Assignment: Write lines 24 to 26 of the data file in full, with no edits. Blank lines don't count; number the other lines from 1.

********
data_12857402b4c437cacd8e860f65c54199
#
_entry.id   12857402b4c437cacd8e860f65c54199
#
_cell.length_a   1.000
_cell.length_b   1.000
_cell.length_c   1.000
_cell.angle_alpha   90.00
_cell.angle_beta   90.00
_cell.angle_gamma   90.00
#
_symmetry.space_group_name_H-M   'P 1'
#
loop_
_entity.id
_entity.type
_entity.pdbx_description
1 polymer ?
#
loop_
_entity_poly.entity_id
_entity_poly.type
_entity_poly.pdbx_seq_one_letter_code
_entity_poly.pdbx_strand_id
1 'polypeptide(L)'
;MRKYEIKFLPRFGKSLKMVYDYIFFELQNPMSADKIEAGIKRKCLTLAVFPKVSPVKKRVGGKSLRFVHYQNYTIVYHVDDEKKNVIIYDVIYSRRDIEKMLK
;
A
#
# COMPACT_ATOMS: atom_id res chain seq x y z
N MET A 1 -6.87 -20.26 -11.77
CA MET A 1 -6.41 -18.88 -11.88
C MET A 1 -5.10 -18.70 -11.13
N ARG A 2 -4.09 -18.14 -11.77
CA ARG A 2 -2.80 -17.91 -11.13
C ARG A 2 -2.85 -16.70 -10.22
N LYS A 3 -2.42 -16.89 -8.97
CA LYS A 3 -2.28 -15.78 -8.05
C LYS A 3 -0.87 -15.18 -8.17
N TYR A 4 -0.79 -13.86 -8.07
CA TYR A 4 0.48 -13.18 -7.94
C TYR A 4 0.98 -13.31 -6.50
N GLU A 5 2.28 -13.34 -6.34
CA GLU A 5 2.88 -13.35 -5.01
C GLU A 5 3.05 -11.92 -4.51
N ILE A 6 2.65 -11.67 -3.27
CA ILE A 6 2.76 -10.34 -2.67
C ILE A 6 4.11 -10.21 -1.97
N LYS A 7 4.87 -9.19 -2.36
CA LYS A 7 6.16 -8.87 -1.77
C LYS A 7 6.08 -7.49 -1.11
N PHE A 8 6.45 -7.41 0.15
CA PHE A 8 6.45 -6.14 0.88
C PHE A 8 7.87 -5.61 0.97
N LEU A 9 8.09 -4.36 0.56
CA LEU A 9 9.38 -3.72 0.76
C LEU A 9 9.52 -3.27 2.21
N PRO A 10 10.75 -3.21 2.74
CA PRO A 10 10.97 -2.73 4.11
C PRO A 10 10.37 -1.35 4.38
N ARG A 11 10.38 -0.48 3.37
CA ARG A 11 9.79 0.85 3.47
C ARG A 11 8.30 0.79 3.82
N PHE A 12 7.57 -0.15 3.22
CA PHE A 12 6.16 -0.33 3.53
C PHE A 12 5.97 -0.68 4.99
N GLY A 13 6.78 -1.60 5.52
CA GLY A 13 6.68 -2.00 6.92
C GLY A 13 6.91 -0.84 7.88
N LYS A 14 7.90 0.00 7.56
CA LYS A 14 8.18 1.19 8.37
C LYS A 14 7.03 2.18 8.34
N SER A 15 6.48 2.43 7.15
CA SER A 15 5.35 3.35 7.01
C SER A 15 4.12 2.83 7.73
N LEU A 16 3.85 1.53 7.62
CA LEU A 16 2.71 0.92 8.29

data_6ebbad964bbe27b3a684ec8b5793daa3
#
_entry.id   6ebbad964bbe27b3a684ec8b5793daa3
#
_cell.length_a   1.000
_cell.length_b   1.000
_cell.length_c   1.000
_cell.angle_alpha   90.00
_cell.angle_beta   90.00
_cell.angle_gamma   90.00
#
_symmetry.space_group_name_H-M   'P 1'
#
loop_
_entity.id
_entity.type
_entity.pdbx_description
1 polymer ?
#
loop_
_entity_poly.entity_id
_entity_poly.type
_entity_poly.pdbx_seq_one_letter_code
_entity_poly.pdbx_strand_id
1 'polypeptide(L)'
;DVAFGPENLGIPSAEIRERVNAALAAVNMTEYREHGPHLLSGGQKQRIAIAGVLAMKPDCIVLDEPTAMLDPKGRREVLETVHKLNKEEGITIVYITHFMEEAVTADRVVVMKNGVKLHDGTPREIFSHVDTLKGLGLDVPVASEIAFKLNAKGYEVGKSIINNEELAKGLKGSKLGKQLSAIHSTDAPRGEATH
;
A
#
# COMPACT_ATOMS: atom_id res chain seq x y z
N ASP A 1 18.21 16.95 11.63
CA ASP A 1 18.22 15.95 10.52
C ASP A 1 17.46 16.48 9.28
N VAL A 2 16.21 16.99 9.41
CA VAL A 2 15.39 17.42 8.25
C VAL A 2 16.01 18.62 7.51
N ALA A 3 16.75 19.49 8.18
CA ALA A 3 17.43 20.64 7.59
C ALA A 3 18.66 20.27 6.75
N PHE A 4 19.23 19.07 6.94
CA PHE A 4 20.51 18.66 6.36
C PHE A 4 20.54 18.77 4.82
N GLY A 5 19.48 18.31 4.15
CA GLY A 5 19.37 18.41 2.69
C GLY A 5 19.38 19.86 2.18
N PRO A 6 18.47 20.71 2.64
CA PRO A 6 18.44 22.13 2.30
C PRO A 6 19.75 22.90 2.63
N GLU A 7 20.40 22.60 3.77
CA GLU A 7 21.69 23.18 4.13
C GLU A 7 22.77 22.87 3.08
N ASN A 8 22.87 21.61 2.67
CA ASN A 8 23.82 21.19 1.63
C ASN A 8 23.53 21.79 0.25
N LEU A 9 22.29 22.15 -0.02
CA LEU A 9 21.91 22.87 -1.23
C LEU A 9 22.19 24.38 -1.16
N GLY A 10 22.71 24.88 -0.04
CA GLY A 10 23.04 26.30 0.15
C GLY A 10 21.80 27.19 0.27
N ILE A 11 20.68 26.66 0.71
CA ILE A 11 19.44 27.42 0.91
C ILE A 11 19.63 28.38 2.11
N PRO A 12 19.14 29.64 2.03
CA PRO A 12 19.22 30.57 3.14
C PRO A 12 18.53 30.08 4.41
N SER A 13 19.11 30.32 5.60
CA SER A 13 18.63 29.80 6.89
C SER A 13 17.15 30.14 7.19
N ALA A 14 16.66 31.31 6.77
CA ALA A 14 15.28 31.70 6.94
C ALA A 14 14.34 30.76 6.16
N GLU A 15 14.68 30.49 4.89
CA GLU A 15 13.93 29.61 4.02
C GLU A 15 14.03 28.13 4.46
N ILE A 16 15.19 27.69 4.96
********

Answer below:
_entity_poly.pdbx_strand_id
1 'polypeptide(L)'
;MRKYEIKFLPRFGKSLKMVYDYIFFELQNPMSADKIEAGIKRKCLTLAVFPKVSPVKKRVGGKSLRFVHYQNYTIVYHVDDEKKNVIIYDVIYSRRDIEKMLK